Sunday, April 5, 2015

Termez. The Buddhist Side.

Ruins of Zurmala Stupa.

Oh, I was exhausted and hungry when I woke up this morning. Exhausted because I didn't get to sleep until really late. Our hotel is situated, literally, in the backyard of another, larger hotel. From the back entrance of that hotel to the front entrance of ours could not be more than 50 feet. Last night, there was a raucous party going at that hotel. The music was loud and I could feel the thumping base all the way to my bed. I had hoped to get a really good night's rest because we have a full day today with Sergei. He gives out a lot of information and it takes energy to listen to what he's saying and then digest it all. Lucky for Pat, she's a bit hard of hearing so she slept through all the partying last night.


We had breakfast in the hotel restaurant. I think we're the only two guests staying here so instead of a buffet, they delivered individual plates of food to us. Whenever they do that, it's often an odd mish mash of food items, most of which I don't want to eat. Fortunately, there were some hardboiled eggs and since Pat doesn't eat them, I got her's. The eggs, along with some walnuts dipped in honey, bread, cheese, and mystery meat....which they seem to love in Central Asia, was enough to fill me.

We met back up with Sergey and Shavkat at 9a. I kid you not when I say that our history lesson began with Sergey the moment we got into the car. He is so passionate and excited about the history of Termez that it's truly hard to ignore him - you don't want to be rude. But, I was still tired. I think Sergey talked for at least 10 minutes before the first of my gray cells engaged in listening to what he was saying.

I don't know religion Sergey ascribes to but if I could tag one for him, it would be Buddhism.  His whole face lights up and his body seems to twitch with excitement every time he talks about the religion and its impact on the small city that he calls home, Termez.  He was totally in his element this morning when we went to visit two of Termez's major Buddhist historic sights.  Truthfully, I didn't expect to see anything related to Buddhism in Uzbekistan as I identify the country as an Islamic nation.  I was curious to learn more.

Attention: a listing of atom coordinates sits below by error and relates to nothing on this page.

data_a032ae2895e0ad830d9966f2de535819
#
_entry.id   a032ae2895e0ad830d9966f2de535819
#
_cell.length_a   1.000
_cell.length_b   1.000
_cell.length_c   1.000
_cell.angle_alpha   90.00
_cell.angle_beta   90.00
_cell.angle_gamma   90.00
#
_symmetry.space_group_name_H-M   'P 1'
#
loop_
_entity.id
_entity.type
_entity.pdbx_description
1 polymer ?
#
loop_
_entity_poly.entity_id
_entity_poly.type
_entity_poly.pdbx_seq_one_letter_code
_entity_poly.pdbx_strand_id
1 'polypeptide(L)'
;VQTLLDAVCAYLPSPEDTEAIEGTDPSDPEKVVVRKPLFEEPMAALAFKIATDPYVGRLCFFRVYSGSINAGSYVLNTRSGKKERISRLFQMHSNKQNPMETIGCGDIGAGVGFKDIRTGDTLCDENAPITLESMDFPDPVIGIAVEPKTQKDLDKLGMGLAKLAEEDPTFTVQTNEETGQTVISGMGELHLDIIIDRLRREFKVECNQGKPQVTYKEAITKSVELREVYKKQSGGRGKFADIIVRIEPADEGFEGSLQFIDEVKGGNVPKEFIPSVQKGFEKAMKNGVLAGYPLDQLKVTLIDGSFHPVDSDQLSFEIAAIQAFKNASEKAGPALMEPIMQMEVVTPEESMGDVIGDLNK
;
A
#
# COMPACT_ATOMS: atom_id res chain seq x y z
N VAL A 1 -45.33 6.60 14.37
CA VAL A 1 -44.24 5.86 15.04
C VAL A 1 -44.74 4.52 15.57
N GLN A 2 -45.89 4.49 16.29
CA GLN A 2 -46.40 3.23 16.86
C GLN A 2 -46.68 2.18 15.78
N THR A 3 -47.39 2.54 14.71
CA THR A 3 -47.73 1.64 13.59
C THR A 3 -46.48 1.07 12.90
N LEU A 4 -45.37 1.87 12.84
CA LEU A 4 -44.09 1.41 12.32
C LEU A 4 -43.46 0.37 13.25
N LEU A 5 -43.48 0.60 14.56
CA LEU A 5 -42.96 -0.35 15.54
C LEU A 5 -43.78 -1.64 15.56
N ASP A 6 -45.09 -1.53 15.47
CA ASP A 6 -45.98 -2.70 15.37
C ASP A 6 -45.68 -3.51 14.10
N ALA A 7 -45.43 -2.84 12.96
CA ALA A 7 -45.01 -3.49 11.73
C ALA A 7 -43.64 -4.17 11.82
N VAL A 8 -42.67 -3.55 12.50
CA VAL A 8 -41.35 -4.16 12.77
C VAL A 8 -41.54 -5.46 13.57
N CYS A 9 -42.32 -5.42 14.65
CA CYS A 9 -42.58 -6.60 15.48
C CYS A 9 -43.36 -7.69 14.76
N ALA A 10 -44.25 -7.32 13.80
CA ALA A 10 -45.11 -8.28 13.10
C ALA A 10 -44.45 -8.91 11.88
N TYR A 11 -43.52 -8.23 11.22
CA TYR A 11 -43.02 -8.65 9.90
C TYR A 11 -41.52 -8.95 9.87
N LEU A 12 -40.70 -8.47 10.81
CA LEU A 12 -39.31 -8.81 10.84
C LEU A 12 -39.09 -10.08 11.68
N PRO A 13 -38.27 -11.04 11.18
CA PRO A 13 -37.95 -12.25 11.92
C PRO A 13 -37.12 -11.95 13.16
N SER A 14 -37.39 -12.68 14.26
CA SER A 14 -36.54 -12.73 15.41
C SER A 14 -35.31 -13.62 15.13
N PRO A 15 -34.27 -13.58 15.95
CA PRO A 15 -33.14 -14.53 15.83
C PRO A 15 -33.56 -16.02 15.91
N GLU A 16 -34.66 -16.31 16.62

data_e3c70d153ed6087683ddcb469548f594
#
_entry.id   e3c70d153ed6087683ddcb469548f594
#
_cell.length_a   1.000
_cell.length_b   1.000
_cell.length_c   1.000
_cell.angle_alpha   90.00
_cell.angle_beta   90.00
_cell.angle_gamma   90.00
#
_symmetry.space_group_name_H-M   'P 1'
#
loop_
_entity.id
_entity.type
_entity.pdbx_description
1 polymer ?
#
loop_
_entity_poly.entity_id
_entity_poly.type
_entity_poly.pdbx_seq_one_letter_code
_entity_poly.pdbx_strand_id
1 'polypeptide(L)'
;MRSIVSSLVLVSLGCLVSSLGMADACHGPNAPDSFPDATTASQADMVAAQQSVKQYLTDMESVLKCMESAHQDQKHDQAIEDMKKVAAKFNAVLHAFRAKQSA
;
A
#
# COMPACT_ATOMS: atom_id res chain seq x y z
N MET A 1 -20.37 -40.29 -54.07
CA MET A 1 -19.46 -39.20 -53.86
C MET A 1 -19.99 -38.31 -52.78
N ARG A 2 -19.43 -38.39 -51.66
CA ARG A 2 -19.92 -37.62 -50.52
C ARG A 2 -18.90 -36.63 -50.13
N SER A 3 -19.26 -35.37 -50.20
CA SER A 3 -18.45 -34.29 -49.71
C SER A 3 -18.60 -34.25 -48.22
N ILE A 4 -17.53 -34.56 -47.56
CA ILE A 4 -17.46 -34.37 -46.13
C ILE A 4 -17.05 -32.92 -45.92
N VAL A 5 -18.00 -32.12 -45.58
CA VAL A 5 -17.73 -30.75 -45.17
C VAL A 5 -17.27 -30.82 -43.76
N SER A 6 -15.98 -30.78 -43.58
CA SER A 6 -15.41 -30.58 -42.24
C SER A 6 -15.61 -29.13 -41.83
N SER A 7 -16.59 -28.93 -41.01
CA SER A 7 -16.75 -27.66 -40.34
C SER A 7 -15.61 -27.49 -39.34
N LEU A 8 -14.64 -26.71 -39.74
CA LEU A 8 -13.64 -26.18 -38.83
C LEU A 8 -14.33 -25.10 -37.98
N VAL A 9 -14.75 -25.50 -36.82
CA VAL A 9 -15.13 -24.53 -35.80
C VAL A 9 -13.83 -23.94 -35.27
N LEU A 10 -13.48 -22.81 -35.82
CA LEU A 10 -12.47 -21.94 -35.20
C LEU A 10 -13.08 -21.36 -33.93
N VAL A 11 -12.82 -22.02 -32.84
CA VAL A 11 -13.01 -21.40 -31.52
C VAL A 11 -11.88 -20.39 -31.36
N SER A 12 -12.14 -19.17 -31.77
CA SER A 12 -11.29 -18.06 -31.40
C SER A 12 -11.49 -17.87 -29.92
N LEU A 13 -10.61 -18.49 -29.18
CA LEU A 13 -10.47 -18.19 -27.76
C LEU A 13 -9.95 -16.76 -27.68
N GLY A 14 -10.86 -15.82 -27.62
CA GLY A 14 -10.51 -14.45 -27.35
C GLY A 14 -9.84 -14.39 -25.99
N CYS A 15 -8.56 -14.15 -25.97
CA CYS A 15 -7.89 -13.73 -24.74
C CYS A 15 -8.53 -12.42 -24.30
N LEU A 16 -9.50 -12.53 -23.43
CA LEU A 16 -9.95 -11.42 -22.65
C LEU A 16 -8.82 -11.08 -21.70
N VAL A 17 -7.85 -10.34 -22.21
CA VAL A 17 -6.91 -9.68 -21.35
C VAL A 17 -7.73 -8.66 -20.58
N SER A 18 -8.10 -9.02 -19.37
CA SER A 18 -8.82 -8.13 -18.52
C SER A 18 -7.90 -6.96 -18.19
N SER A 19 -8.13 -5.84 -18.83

On the top of our itinerary today was a visit to a place that holds a soft spot in Sergey's heart - Zurmla Tower.

From the main road, Shavkat turned off onto an unpaved road.  A few small houses stood alongside the road but we were in the middle of nowher.


When I got out of the car, there was a vast wheat field before us.  I could not figure where the heck a stupa could be....in all this farmland.  I was expecting the usual "parking lot in front of landmark" deal.

We followed Sergey to the edge of a dirt trough.  Way, way off in the distance was a giant mound of dirt. That was Zurmala Stupa.  Didn't look any of the stupas I've seen on my travels through China, India and Nepal.  It really looked a boulder....standing in the middle of a wheat field. You would've thought that a landmark with its significance would be somehow cordoned off and given it's own special designated space rather than being left out, alone, on a field.


Sergey began his talk, reiterating some of what he had said to us yesterday. He took us back in time, back to when Termez as in the path of monks who were spreading the word of Buddha.  They had made their way north from India and established a center of learning in Termez.  From here, they would take the teachings of Buddha to other parts of Asia and all the way to China.